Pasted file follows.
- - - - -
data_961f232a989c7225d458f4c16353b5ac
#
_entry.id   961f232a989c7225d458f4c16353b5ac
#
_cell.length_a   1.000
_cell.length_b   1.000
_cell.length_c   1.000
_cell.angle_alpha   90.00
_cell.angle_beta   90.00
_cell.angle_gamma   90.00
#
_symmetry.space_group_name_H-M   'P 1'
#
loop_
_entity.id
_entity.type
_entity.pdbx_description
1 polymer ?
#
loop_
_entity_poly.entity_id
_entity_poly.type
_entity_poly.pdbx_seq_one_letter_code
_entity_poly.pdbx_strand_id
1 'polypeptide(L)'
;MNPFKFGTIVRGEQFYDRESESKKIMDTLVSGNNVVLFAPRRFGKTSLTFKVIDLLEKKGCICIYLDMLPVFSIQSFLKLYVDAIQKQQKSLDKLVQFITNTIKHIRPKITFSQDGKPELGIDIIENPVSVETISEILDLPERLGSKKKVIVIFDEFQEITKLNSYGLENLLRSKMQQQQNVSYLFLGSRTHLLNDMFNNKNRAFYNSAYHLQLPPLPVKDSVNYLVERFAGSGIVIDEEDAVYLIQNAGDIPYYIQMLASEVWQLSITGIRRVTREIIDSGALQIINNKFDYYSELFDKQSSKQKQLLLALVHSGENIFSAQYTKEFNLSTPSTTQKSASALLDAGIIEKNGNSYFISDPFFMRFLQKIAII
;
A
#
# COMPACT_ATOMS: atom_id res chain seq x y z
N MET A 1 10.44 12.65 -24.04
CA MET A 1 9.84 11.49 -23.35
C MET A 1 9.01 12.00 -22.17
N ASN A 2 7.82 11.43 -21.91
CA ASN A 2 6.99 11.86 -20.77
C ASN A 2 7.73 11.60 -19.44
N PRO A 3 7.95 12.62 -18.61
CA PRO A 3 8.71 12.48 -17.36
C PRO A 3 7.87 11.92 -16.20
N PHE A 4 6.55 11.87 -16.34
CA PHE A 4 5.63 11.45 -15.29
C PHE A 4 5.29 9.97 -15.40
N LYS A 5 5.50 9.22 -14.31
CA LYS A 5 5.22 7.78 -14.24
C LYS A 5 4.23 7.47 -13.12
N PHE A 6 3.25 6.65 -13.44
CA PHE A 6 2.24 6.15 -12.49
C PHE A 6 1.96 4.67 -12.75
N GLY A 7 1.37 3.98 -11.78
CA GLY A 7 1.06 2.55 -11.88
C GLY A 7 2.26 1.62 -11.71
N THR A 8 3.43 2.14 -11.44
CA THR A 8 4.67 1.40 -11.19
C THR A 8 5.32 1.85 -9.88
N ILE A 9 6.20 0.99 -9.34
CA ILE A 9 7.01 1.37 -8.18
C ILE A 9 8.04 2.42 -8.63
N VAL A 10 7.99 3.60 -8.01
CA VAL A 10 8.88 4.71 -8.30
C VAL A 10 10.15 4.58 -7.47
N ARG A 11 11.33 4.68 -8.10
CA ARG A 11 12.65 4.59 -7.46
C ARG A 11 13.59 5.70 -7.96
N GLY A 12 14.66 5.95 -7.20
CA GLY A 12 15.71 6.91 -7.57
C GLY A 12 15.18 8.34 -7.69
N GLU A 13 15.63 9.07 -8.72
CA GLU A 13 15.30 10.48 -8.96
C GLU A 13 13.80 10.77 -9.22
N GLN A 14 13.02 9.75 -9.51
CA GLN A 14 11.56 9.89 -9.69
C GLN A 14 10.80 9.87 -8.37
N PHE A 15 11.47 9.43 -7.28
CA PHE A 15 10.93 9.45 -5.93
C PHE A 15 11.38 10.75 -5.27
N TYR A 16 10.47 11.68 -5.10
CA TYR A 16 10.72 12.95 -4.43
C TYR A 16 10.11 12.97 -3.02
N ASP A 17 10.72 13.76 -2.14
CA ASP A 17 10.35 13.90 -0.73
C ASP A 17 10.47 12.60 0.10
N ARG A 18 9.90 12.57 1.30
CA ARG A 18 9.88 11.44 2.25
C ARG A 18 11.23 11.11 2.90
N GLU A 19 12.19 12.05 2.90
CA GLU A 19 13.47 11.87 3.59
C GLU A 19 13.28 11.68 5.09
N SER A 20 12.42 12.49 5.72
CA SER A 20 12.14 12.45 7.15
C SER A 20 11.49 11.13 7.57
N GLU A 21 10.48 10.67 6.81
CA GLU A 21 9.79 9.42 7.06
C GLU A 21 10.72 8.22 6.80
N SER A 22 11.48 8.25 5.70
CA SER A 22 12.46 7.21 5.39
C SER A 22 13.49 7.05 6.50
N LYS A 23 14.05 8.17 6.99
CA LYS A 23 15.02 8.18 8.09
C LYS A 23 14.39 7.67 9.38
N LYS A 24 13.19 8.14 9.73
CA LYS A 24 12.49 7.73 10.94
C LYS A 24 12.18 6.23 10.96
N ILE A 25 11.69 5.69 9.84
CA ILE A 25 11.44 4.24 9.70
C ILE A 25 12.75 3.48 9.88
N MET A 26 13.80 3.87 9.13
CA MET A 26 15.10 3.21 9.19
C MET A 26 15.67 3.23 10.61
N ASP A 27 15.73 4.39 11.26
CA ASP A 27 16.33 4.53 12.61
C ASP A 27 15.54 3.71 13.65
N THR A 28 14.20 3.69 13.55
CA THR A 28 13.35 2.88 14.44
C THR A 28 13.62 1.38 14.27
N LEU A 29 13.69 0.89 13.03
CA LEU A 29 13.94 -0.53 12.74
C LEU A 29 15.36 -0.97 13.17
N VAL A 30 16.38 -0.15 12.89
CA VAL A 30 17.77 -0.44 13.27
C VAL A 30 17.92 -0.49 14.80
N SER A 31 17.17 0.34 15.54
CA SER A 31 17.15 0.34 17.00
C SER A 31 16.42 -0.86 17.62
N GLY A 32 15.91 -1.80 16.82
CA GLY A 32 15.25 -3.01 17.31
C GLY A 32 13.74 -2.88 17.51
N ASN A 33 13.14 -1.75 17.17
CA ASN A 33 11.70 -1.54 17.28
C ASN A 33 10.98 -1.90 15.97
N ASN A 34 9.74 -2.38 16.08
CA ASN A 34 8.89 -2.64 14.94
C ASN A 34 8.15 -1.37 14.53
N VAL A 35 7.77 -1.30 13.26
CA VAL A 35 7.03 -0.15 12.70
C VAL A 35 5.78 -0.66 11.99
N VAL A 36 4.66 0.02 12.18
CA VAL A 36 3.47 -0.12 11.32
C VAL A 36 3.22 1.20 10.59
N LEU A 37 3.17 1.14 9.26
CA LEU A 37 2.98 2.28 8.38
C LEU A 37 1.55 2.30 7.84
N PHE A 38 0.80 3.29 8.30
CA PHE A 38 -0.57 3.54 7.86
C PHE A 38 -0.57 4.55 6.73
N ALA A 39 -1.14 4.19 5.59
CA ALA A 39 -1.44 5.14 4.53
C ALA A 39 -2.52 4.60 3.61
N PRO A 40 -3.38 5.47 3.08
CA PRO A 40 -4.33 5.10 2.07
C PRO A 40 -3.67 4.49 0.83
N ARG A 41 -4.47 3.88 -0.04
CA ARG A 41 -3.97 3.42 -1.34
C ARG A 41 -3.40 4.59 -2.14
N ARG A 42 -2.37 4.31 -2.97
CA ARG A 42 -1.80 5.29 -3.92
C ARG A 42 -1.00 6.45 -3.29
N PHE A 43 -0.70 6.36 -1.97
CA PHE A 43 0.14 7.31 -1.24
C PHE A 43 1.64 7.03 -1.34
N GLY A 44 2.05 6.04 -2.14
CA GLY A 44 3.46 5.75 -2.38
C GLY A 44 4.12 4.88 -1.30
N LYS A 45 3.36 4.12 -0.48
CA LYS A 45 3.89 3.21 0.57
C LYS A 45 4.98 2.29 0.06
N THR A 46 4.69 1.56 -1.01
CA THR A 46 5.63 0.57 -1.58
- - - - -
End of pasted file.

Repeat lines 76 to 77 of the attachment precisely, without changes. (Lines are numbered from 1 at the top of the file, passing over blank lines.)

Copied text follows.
N TYR A 16 10.47 11.68 -5.10
CA TYR A 16 10.72 12.95 -4.43